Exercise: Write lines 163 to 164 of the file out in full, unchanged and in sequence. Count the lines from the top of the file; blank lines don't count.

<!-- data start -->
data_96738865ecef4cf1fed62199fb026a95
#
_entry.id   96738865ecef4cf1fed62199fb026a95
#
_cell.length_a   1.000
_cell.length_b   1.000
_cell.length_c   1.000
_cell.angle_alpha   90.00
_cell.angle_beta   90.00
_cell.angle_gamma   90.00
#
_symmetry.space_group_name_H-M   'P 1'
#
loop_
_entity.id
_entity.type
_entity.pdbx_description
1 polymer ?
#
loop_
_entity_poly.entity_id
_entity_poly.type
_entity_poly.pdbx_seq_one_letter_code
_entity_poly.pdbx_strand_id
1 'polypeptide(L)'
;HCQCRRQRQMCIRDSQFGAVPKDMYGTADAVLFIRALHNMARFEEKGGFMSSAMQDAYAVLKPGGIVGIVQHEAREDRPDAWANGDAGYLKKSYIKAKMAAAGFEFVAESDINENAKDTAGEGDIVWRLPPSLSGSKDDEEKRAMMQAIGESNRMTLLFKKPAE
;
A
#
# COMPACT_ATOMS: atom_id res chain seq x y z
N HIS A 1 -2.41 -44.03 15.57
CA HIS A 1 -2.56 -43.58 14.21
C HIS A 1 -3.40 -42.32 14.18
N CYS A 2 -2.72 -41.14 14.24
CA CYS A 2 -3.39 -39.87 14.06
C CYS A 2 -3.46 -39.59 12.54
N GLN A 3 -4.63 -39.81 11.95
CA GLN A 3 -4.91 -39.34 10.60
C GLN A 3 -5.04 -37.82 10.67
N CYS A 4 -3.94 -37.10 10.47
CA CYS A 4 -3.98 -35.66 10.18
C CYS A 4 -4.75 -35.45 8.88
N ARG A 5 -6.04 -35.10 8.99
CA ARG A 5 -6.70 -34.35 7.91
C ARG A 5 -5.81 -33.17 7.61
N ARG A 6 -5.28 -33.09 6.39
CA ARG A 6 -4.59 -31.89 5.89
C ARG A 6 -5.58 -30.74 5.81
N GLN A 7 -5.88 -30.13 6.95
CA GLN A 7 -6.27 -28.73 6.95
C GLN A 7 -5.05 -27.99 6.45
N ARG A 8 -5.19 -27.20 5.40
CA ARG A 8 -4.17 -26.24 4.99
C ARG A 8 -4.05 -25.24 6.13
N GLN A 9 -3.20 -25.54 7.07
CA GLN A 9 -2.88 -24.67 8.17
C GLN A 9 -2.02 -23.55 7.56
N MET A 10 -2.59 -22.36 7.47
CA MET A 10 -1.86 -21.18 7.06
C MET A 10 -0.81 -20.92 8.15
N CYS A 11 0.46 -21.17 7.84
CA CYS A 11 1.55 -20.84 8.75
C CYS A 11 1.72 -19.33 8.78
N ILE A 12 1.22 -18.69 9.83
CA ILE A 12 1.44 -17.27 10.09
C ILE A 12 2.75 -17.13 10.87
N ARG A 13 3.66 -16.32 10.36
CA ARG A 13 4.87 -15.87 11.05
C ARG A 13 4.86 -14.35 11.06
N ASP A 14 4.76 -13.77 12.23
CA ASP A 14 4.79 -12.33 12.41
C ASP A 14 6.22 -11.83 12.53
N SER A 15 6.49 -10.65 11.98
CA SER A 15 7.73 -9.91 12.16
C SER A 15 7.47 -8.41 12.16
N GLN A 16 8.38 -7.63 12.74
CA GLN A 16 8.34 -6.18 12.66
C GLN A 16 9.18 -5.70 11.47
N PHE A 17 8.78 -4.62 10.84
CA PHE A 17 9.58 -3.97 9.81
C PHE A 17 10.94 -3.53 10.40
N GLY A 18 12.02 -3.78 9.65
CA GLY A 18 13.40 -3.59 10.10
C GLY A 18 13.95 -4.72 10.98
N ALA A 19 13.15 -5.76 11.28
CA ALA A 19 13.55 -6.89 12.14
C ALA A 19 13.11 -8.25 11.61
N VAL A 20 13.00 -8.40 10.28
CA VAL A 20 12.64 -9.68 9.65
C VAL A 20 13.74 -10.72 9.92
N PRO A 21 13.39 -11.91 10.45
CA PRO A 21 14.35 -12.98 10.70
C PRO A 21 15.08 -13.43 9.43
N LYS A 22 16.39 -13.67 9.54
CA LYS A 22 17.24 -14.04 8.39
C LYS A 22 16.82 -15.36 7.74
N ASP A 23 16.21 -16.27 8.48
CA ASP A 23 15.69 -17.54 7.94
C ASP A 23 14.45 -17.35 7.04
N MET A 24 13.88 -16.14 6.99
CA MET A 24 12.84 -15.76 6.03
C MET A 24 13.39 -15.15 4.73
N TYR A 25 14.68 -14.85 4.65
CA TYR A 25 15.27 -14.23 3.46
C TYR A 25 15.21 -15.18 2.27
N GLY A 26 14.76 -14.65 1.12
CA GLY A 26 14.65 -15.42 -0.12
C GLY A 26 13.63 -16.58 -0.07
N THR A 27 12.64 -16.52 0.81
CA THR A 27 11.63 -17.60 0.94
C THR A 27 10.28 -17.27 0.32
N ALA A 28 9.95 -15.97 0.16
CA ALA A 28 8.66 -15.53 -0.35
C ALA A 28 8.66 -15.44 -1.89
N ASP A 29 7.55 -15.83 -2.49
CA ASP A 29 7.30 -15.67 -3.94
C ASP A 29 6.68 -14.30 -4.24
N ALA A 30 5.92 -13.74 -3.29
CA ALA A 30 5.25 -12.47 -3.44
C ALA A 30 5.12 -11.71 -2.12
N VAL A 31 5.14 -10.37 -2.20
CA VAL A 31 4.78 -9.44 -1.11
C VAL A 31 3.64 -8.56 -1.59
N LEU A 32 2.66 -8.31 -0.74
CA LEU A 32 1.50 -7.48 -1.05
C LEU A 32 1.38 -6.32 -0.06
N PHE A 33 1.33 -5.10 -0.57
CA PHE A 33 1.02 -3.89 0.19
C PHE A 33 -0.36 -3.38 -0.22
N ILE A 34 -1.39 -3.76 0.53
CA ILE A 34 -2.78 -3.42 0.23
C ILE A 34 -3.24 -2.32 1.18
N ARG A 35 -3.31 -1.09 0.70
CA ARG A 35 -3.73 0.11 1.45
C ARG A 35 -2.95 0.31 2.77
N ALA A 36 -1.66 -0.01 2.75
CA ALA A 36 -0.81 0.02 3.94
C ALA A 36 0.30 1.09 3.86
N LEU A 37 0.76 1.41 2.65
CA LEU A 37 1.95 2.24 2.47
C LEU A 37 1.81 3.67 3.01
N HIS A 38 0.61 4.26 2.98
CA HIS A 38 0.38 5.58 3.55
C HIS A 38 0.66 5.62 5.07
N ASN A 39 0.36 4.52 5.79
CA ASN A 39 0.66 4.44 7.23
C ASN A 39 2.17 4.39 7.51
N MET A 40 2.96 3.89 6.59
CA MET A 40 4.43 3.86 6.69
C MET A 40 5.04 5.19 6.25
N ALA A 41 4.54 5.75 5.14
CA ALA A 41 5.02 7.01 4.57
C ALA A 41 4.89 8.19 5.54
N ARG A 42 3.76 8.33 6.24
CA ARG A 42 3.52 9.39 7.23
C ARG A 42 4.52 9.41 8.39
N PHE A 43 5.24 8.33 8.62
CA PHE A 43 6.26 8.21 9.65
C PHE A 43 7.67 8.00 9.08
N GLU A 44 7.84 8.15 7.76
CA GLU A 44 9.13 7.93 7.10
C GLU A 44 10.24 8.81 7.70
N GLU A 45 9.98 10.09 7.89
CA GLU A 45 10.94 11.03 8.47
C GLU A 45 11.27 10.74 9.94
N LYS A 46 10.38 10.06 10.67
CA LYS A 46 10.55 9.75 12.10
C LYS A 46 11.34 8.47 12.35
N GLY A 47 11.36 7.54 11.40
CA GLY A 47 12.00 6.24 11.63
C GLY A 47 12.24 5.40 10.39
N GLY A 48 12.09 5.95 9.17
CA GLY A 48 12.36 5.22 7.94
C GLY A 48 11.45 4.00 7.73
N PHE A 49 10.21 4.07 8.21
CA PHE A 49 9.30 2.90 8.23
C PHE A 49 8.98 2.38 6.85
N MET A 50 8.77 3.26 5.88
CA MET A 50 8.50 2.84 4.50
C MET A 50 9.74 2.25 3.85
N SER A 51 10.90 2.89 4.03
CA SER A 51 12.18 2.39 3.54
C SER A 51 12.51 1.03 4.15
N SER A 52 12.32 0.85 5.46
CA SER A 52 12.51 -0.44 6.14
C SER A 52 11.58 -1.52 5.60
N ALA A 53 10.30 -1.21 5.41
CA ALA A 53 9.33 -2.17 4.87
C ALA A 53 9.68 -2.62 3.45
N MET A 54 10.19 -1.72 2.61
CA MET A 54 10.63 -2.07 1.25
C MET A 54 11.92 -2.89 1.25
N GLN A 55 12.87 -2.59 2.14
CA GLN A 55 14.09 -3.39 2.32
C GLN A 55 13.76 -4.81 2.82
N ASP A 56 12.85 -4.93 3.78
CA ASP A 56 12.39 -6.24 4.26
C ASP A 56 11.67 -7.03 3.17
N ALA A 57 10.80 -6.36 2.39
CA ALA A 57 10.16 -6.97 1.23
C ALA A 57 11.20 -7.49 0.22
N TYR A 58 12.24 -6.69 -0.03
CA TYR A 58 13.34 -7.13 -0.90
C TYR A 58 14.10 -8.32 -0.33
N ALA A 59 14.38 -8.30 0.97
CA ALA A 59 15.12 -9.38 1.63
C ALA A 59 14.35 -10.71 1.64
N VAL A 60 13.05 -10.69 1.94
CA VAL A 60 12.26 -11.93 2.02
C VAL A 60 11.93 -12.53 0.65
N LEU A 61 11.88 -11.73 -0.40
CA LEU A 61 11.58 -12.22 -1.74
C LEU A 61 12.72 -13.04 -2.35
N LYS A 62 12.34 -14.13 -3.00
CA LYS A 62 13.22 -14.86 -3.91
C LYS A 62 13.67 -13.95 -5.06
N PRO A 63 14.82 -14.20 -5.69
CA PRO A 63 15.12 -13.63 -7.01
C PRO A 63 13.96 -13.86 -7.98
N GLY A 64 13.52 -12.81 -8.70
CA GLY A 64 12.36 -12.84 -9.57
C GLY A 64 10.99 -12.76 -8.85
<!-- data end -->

N GLU A 45 9.98 10.09 7.89
CA GLU A 45 10.94 11.03 8.47